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Towards the Construction of a Dialogue Typology Great for Beginners Highly Recommended

Elena Díez-Pinto, United Nations Development Programme.

A diagnostic and organizational tool for those seeking a deeper understanding of diverse dialogue experiences. This 12-page working document categorizes dialogues according to purpose (what dialogues intend to achieve), context (under what conditions dialogues unfold) and outputs (what dialogues produce).

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Trainer's Manual: Getting The Most Out Of Consensus Processes Highly Recommended

Chris Carlson, Policy Consensus Institute.

This Trainer's Manual, designed as a "workshop for public officials," provides essential information for any individual, agency or organization that participates in a collaborative process. The workshop is presented in eight modules, each covering an aspect of what has been found to be the "best practices" in participating in a collaborative or consensus building process. It is based on the Society of Professionals in Dispute Resolution (SPIDR) Report, "Best Practices for Government Agencies: Guidelines for Using Agreement-Seeking Processes."

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Transformative Framework Great for Beginners Highly Recommended

The transformative framework was first articulated by Robert A. Baruch Bush and Joseph P. Folger in The Promise of Mediation in 1994. Since then, transformative theory and practice has grown and is used in mediation, facilitation, and conflict management training all over the world.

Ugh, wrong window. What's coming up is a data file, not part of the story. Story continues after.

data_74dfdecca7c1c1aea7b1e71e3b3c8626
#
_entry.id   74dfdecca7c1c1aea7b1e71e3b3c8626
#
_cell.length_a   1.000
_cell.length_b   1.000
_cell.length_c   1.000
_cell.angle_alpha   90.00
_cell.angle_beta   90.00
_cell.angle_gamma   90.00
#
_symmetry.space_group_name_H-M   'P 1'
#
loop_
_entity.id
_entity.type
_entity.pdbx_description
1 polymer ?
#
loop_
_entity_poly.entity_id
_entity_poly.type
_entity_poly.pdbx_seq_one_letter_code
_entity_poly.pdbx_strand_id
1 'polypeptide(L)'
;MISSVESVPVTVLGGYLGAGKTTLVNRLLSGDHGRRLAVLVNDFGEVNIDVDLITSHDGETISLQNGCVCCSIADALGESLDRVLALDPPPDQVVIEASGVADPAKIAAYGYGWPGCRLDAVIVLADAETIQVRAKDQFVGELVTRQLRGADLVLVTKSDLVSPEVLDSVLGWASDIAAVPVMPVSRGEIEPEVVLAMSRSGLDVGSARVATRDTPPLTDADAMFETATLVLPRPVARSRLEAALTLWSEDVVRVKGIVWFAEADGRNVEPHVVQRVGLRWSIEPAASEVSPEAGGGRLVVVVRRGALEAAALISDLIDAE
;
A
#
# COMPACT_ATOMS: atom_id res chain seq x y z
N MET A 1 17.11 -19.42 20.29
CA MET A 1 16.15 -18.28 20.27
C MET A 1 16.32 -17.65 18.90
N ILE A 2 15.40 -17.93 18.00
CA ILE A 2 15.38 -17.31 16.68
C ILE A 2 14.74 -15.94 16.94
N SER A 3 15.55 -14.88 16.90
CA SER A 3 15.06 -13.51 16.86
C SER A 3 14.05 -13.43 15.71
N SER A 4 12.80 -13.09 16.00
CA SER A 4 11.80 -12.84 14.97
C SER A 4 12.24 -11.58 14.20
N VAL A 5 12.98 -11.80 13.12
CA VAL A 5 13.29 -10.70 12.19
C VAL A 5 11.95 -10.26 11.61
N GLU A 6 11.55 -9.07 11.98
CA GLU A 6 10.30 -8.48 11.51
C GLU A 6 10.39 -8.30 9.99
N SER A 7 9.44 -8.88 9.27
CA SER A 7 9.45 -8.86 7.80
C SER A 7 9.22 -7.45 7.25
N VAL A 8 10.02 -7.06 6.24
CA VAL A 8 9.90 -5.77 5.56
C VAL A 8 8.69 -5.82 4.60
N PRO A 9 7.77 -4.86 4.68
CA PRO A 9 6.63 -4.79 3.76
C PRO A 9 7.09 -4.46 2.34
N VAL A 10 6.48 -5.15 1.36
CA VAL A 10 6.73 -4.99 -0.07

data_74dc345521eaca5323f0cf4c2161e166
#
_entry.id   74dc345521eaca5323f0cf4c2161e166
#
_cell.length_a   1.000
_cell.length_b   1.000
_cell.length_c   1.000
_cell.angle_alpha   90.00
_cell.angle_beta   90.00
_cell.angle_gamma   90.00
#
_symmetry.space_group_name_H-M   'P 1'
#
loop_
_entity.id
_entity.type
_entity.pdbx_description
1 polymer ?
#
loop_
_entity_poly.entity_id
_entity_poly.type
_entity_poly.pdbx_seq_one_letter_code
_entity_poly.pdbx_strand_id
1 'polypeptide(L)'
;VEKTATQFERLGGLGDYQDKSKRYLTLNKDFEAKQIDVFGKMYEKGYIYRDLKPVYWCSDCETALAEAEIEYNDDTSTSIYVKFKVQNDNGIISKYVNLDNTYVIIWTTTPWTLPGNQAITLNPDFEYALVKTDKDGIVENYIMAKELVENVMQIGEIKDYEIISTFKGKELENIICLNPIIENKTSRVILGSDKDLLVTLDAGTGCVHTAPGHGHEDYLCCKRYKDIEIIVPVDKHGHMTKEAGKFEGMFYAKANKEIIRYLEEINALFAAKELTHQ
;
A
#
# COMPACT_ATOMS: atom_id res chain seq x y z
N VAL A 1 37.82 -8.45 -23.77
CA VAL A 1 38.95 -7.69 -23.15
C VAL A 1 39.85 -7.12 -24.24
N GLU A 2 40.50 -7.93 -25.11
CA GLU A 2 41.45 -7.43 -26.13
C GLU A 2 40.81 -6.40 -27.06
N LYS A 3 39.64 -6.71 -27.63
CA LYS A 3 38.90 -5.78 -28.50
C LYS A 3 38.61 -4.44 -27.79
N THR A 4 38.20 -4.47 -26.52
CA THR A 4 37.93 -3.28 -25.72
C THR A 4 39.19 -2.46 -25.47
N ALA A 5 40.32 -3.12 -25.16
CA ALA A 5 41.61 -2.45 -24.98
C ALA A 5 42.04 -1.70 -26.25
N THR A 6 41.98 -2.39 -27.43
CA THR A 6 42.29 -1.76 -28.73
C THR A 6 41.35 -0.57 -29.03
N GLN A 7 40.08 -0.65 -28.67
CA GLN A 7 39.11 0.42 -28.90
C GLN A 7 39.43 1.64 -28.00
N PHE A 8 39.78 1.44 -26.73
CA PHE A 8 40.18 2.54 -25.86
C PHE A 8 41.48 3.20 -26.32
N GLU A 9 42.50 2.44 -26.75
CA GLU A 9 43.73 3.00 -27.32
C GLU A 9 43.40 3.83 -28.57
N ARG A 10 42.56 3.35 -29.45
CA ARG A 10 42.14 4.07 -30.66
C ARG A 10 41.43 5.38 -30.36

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U.S. Consensus Council Highly Recommended

In April 2003, legislation was introduced in Congress to establish the United States Consensus Council (USCC), which would serve the nation by promoting consensus-based solutions to important national legislative policy issues. The USCC would convene the stakeholders on a given issue and seek to build 'win/win' agreements - those that reach the highest common denominator among the parties.

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United States Institute of Peace Highly Recommended

The USIP is an independent, nonpartisan federal institution created and funded by Congress to strengthen the nation's capacity to promote the peaceful resolution of international conflict. Established in 1984, the Institute provides an array of programs, including grants, fellowships, conferences and workshops, library services, publications, and other educational activities. The Jeannette Rankin Library Program supports the information and research needs of the Institute's programs and outside practitioners, researchers, libraries and the public through collections, services, networks, cooperative relationships, grants and outreach activities.

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University of Massachusetts, Amherst - Social Justice Education Program Highly Recommended